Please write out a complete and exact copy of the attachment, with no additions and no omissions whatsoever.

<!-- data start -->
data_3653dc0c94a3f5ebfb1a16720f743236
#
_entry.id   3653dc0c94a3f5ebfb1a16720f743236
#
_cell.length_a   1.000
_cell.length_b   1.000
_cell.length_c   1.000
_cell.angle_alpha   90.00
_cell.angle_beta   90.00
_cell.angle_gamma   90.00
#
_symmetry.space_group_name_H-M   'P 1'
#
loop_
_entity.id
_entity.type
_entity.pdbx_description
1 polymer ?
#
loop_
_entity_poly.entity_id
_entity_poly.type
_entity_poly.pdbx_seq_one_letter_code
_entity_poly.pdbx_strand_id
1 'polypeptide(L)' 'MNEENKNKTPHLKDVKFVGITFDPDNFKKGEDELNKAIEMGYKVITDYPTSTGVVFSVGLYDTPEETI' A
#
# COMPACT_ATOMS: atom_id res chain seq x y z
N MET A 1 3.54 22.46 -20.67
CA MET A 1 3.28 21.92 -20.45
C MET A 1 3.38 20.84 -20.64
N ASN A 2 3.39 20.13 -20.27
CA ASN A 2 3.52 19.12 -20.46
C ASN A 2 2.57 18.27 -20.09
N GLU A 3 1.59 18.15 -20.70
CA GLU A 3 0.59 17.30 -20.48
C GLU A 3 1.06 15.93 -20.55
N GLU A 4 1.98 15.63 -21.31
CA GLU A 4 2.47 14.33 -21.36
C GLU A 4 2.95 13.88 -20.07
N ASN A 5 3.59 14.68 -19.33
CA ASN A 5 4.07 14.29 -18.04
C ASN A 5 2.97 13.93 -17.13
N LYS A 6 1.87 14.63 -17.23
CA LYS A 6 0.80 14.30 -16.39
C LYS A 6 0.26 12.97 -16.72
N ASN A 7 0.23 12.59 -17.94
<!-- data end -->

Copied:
data_3653dc0c94a3f5ebfb1a16720f743236
#
_entry.id   3653dc0c94a3f5ebfb1a16720f743236
#
_cell.length_a   1.000
_cell.length_b   1.000
_cell.length_c   1.000
_cell.angle_alpha   90.00
_cell.angle_beta   90.00
_cell.angle_gamma   90.00
#
_symmetry.space_group_name_H-M   'P 1'
#
loop_
_entity.id
_entity.type
_entity.pdbx_description
1 polymer ?
#
loop_
_entity_poly.entity_id
_entity_poly.type
_entity_poly.pdbx_seq_one_letter_code
_entity_poly.pdbx_strand_id
1 'polypeptide(L)' 'MNEENKNKTPHLKDVKFVGITFDPDNFKKGEDELNKAIEMGYKVITDYPTSTGVVFSVGLYDTPEETI' A
#
# COMPACT_ATOMS: atom_id res chain seq x y z
N MET A 1 3.54 22.46 -20.67
CA MET A 1 3.28 21.92 -20.45
C MET A 1 3.38 20.84 -20.64
N ASN A 2 3.39 20.13 -20.27
CA ASN A 2 3.52 19.12 -20.46
C ASN A 2 2.57 18.27 -20.09
N GLU A 3 1.59 18.15 -20.70
CA GLU A 3 0.59 17.30 -20.48
C GLU A 3 1.06 15.93 -20.55
N GLU A 4 1.98 15.63 -21.31
CA GLU A 4 2.47 14.33 -21.36
C GLU A 4 2.95 13.88 -20.07
N ASN A 5 3.59 14.68 -19.33
CA ASN A 5 4.07 14.29 -18.04
C ASN A 5 2.97 13.93 -17.13
N LYS A 6 1.87 14.63 -17.23
CA LYS A 6 0.80 14.30 -16.39
C LYS A 6 0.26 12.97 -16.72
N ASN A 7 0.23 12.59 -17.94